Hyperion Records

Pärt, Arvo (b1935)  
© Tina Foster

Arvo Pärt

born: 11 September 1935
country: Estonia

With the extraordinary diversity of musical styles created this century, a labelling system has necessarily evolved to keep track of them all—from neo-classical, post-modern, serial and the ‘new complexity’, to more idiosyncratic, less objective classifications such as the ‘English Cowpat School’ and ‘squeaky gate’. On the great musical supermarket shelf Arvo Pärt is broadly known as a ‘mystic minimalist’. This may be a crass description, as all neat pigeon-holes tend inevitably to be, but it is as good a starting point as any for describing Pärt’s output in the 1980s and 90s.

It is significant that his two other mystic minimalist shelfmates during this period were John Tavener and Henryk Górecki, making a threesome whose stars arguably shone more brightly, in commercial terms at least, than any other living composers of the time (but for the other more secular minimalists Reich, Glass, Nyman and Adams). Tavener and Górecki experienced similar stylistic journeys too, reaching their final spare, austere vernacular from radically different, avant-garde starting points: the young Tavener, wacky, experimental, a hippy child of the 1960s who rubbed shoulders with The Beatles; and Górecki, a man whose early scores were characterized by monumental gesture, cacophony and clusters.

The tale of Pärt’s stylistic transformation, in its oversimplified form, is beguiling and glamorous: Estonia’s enfant terrible produces the country’s first 12-tone score in 1960, proceeds to write a number of shocking, dissonant pieces until 1968, then goes silent for eight years, and emerges with a confoundingly new musical voice which is exquisitely subtle, consonant, and resonates with the sound-world and technique of the medieval and Renaissance masters. For those relieved by this shift from the avant-garde to the quasi-ancient, from fragmented gesturing to soothing introspection, the most immediate analogy must be that of the caterpillar and the butterfly, the chrysalis being Pärt’s years of silence.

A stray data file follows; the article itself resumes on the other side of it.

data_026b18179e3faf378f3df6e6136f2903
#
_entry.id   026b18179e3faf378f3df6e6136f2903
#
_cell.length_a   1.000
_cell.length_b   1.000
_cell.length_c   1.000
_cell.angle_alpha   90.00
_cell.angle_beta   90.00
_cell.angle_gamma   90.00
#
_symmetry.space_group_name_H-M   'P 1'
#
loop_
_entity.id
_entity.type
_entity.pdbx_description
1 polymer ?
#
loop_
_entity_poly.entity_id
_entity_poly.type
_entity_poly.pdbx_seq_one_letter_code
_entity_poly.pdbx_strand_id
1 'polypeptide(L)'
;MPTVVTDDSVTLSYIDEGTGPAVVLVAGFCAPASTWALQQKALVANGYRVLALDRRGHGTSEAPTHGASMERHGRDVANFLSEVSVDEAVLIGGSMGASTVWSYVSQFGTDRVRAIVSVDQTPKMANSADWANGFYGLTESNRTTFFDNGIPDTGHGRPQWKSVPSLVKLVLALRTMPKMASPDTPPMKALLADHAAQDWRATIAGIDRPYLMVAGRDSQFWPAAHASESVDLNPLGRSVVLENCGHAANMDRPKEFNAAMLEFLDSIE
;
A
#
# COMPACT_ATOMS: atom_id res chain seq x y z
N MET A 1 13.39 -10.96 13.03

Of course, time and popular imagination have artificially manufactured this account of creative metamorphosis. Pärt did in fact write a major work, the Third Symphony, in 1971—during the fabled ‘silence’—and it is a crucial, transitional piece which hints strongly at the style to come, with its pervasive pseudo-medievalism and polyphonic grandeur. And whilst if you compare his early work to the post-1976 ‘tintinnabulist’ style the difference will seem as extreme as viewing a Gothic cathedral alongside an edifice of Le Corbusier, it is wrong to imagine that the composer underwent a complete switch of sensibility between the two creative periods. Pärt’s serious, solemn nature is very much present in both, and one can discern just as much sense of dramatic control, of ebb and flow, in the modernist collages of the 1960s as in the best scores of later years. The musical means may be worlds apart, but the temperament and spirit of the man remain the same.